Table of Contents
1.  Introduction 
2.  Absolute Value Function 
3.  Properties of Absolute Value 
4.  Summary 
5.  FAQs 
6.  External References 
15 December 2020
Read time: 5 minutes
Introduction
Distances in large space can be measured in all directions. As such, it is useful to think about distance in terms of absolute value.
 Until the 1920s, the spiral nebulae were believed to be clouds of dust and gas in our own galaxy, some tens of thousands of lightyears away. Then, astronomer Hubble proved that these objects are galaxies in their own right, at distances of millions of lightyears.
 Today, astronomers can detect galaxies that are billions of lightyears away. Distances within the universe are often measured in all directions. So, it is useful to consider distance as an absolute value function. In this section, we will continue our investigation of absolute value functions.
 The absolute value function is usually thought of as providing the distance the number is from zero on a number line. Algebraically, regardless of the input value is, the output is the value without regard to sign. Knowing this, we will use absolute value functions to solve some kinds of realworld problems. The basic form of the absolute value function \(f(x)=x.\)
Using Absolute Value Function to Determine Resistance
Electrical parts, such as resistors and capacitors, associate with specified values of their operating parameters: resistance, capacitance, etc. However, because of imprecision in manufacturing, the actual values of these parameters vary somewhat from piece to piece, even when they are supposed to be the same. The best that manufacturers can do is to try to guarantee that the variations will stay within a specified range.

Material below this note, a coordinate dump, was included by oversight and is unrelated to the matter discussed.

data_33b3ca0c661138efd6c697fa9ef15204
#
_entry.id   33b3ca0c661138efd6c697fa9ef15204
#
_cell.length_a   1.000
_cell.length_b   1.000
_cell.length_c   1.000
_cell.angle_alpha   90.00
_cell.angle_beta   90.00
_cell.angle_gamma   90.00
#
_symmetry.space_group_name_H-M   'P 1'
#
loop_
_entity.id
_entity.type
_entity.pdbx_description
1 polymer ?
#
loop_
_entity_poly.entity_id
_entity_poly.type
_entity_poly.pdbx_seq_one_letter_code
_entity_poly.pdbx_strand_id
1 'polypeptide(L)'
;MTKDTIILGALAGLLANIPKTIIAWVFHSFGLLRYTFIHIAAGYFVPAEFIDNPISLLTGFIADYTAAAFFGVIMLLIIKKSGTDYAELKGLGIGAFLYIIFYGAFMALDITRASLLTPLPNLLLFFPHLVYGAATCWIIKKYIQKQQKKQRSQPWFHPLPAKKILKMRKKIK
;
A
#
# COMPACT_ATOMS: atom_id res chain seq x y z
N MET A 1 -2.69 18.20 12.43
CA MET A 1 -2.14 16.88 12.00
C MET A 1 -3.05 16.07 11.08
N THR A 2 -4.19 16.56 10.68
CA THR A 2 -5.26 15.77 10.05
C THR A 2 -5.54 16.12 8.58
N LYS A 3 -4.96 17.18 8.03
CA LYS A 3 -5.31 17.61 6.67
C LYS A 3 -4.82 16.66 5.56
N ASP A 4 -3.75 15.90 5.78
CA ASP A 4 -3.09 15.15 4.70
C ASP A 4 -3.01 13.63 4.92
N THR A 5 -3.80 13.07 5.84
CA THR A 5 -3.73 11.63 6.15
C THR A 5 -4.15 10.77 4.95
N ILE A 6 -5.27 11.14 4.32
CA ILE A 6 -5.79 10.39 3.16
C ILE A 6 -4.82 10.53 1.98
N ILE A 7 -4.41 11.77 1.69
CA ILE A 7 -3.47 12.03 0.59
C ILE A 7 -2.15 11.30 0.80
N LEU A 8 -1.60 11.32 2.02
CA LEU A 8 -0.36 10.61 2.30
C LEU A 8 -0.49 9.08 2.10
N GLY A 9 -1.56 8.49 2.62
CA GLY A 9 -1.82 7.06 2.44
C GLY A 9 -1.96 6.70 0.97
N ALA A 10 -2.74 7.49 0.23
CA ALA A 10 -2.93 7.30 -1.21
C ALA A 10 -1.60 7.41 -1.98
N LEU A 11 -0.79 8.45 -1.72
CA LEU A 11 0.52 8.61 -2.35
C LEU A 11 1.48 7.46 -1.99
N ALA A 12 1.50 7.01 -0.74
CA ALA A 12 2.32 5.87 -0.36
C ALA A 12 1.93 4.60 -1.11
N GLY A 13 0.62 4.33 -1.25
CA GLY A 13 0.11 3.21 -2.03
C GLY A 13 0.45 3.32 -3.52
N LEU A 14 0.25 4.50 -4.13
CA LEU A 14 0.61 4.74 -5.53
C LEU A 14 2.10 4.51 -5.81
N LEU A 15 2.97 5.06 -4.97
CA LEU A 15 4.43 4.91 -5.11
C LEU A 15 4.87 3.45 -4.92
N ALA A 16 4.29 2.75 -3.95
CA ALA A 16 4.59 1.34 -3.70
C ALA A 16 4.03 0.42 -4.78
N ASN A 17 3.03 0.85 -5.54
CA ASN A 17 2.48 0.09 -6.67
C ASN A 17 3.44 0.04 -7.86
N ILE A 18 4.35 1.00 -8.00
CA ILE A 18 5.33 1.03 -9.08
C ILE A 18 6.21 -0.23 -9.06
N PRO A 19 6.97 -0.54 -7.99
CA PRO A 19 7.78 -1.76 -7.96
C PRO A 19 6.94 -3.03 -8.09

Suppose we have a resistor rated at 680 ohms, use the absolute value function to find the range of absolute values possible of the actual resistance.
We can find that 5% of 680 ohms is 34 ohms. The absolute value function of the difference between the actual and nominal resistance should not exceed the stated variability, so, with the resistancein \(R\) ohms, \(R680\le34\).
Also read:
Absolute Value Function
The absolute value function often defined as a piecewise function.
\[f(x) = x = \left\{ \begin{array}{l}x\,\,{\text{if}}\,\,x \ge 0\\x\,\,\text{if}\,\,x < 0\end{array} \right.\]
We look at the expression x like this: “the absolute value of x.” This is also the absolute value parent function. All other absolute value equations are derived from this.
 Treat absolute value functions like parentheses. If there is an operation inside the absolute value symbol, evaluate that operation first.